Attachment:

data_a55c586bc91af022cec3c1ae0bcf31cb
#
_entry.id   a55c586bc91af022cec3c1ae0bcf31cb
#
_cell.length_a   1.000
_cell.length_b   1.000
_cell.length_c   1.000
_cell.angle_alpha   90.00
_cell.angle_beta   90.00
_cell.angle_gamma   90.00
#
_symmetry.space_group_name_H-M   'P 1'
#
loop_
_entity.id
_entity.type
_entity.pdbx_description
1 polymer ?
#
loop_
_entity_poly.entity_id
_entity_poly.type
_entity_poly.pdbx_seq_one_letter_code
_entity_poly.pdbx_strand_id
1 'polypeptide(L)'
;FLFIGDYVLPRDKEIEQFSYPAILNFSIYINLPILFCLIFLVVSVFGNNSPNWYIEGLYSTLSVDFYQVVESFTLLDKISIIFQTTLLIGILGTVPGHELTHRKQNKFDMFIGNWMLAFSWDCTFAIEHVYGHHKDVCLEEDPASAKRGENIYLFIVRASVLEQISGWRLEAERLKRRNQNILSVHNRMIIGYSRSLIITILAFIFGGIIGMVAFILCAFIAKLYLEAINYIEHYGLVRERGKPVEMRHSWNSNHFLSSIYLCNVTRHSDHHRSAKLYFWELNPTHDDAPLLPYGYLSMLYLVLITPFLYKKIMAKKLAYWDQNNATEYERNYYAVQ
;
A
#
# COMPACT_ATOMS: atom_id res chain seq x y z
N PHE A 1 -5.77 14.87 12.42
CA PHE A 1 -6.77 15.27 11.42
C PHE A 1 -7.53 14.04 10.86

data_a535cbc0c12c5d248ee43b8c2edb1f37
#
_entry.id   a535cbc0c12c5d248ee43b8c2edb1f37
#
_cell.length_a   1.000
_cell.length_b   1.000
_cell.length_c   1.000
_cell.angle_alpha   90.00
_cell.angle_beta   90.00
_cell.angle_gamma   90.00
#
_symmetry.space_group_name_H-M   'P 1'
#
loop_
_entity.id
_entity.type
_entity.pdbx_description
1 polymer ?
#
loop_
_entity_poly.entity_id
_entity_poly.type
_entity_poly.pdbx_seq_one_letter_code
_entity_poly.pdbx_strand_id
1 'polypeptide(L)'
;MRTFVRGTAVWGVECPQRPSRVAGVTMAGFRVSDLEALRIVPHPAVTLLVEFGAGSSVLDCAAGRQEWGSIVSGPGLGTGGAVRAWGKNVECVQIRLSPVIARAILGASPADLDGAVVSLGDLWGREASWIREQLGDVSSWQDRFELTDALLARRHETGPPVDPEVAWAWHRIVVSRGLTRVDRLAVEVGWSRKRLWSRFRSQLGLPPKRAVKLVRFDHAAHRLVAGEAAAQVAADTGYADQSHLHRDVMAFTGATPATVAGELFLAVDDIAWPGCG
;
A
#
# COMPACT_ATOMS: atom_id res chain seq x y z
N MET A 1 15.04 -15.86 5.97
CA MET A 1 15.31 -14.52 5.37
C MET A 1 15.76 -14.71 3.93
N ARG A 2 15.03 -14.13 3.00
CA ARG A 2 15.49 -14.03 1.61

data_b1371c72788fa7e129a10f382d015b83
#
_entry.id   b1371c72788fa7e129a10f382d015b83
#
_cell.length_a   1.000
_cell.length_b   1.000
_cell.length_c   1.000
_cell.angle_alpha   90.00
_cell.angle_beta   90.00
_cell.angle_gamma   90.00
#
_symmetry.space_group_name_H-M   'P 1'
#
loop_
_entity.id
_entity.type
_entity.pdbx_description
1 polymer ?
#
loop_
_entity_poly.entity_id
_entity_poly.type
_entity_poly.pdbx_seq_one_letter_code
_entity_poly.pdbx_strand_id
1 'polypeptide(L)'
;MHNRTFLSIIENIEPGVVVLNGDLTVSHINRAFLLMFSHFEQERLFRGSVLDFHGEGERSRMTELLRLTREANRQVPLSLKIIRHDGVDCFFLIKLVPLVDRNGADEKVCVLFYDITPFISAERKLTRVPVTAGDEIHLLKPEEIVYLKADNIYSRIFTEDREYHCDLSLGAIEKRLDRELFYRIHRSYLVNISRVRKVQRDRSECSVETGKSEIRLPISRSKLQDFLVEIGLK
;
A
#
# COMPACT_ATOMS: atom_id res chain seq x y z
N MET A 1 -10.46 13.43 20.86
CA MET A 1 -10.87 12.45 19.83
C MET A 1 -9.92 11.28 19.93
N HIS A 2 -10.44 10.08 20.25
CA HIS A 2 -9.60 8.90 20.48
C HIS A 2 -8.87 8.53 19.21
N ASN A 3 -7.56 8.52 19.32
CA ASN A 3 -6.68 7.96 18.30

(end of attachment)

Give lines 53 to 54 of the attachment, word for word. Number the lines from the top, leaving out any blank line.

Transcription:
loop_
_entity_poly.entity_id